March 13 roundup

  • “Near the end of her new proposal to break up Facebook, Google, Amazon, and Apple, Senator Warren asks, ‘So what would the Internet look like after all these reforms?’ It’s a good question.” [Geoffrey Manne and Alec Stapp, Truth on the Market/CNBC]
  • Floral arrangements as constitutionally protected expression: Cato files amicus on behalf of First Amendment rights of Washington florist Barronelle Stutzman not to serve a wedding of which she disapproves [Ilya Shapiro and Patrick Moran, Washington Supreme Court]
  • “Over several months, man repeatedly threatens his next-door neighbor with profanity, racial epithets. The police investigate, warn the man to stop, and then arrest him when he does not. Eventually, the man leaves the apartment complex after the landlord declines to renew his lease. Can the neighbor sue the landlord for failing to intervene sooner? The Second Circuit says yes, the neighbor’s Fair Housing Act claims should not have been dismissed. Dissent: The FHA doesn’t say landlords can be liable for tenant-on-tenant harassment; more likely it precludes such claims.” [IJ “Short Circuit” on Francis v. Kings Park Manor, Second Circuit; Scott Greenfield]
  • Gender identity: R. Shep Melnick on where the momentum is headed among judges, regulators, and administrators [Liberty and Law]
  • Comfort for lawmakers means discomfort for taxpayers? Study finds “growth in state government expenditures in warm states was higher after the introduction of air conditioning” [Thomas A. Garrett and Natalia A. Kolesnikova, Cato Journal]
  • “Succubustic” is not a word you should probably use at all, certainly not to describe any real person, and most definitely not if you are a lawyer to describe a judge [Lowering the Bar]

One Comment

  • Warren’s idea to break up the tech giants is a distortion of anti-trust law. There is nothing keeping competitors from challenging these companies and in fact both Apple and Facebook have been losing customers recently (Facebook declining online use, Apple dropping iPhone sales). Walmart is challenging Amazon for home delivery. Anti-trust law was meant to prevent companies who kept competition out via bad practices, not to punish success.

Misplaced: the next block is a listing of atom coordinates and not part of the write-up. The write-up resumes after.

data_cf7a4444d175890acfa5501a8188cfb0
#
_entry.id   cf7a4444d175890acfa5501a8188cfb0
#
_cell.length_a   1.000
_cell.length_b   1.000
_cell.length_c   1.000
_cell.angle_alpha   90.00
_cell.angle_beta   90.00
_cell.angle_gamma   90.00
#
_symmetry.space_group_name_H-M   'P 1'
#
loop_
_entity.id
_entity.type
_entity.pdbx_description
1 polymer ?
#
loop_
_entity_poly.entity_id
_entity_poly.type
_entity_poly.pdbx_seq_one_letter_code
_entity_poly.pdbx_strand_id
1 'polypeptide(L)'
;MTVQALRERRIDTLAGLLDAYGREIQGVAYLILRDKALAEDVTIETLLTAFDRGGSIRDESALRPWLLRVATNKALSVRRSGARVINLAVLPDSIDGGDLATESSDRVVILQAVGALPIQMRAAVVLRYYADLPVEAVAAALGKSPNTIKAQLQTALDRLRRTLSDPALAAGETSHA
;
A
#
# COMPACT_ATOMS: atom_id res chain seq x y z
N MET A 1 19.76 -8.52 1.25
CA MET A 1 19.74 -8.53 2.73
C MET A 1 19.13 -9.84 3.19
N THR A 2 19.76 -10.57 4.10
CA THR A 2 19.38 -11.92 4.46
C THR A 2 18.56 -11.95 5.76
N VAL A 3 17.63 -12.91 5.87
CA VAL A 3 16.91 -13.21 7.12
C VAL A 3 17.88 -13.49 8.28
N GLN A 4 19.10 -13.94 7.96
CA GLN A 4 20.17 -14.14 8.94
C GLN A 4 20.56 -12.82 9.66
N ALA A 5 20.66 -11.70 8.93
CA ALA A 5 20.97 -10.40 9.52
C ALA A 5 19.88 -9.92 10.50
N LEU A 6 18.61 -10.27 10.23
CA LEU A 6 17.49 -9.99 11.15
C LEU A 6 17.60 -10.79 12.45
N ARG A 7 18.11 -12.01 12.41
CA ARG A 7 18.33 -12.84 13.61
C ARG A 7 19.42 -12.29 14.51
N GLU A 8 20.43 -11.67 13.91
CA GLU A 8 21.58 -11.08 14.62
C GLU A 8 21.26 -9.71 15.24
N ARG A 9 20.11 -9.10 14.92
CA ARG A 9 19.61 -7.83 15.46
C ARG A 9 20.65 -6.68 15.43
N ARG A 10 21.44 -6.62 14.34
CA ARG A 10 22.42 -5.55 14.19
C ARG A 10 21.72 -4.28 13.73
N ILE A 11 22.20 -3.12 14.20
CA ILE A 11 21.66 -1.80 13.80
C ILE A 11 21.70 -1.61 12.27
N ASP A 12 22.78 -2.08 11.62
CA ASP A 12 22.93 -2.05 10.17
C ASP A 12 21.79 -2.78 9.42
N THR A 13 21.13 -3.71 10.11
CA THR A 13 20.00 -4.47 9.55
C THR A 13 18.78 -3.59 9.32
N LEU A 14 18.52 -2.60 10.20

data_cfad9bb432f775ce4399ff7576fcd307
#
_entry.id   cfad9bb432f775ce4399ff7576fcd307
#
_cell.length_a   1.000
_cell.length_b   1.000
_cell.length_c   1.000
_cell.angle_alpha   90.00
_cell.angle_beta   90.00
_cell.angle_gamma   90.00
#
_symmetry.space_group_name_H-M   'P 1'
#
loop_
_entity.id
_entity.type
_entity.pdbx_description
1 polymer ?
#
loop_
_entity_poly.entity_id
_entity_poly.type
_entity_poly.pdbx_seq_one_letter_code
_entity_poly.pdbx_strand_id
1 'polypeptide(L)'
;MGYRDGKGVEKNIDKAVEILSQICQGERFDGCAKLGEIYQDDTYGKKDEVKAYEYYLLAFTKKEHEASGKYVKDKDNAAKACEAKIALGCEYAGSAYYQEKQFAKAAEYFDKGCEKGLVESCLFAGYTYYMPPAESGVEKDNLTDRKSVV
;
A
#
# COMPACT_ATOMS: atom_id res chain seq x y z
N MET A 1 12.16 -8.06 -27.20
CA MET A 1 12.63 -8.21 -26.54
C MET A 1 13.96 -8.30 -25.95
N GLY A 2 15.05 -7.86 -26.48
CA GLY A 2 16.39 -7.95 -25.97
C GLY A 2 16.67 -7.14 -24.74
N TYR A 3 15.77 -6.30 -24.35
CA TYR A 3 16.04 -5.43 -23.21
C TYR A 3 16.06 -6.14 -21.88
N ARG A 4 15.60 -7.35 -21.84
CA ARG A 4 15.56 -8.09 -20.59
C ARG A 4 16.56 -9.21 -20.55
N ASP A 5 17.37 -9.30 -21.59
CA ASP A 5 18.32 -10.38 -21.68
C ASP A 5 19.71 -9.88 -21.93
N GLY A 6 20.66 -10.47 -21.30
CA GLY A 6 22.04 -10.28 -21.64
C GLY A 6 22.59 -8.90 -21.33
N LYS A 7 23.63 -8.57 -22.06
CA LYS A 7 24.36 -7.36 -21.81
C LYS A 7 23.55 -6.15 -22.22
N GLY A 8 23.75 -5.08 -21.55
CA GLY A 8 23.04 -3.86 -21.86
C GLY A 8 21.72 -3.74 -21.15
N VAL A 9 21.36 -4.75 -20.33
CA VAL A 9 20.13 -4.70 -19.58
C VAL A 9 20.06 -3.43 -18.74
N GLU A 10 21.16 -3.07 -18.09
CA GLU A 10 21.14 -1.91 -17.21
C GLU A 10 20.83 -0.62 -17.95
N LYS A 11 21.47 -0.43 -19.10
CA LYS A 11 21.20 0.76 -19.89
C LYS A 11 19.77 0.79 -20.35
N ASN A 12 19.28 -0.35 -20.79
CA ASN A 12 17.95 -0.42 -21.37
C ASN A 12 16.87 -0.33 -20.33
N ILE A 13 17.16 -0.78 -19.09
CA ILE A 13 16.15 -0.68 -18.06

The problem with the trans debate is that the noble idea that people should be respected even if they are odd or different has turned into one of using force. There are proposals and actual cases of people being disciplined or even fired for not using made-up pronouns (which in most cases one cannot even know, since few of us know anything about the thousands of people we encounter in our lives). More worrisome, the absolutist tendencies lead to demands that girls who wish to be boys be allowed to shower with the boys in high school (or even jr high), and vice versa, in spite of how this violates all sorts of privacy laws and leads to sexual harassment issues. Most schools do NOT have private changing facilities for each individual, in spite of claims that this is the solution. Boys who claim to be girls winning sports events is another injustice. The victory they seek is not mere tolerance, they want to dominate and humiliate normal people.
    The artistic expression issue (cakes, flowers) is another case where it is not enough that there are plenty of florists or bakers who will serve a gay client–advocates want to humiliate anyone who does not approve. They are insisting that ALL people celebrate gayness, no exceptions. One can see how hypocritcal it is by noting that no cases have involved asking a halal baker to bake a gay cake.

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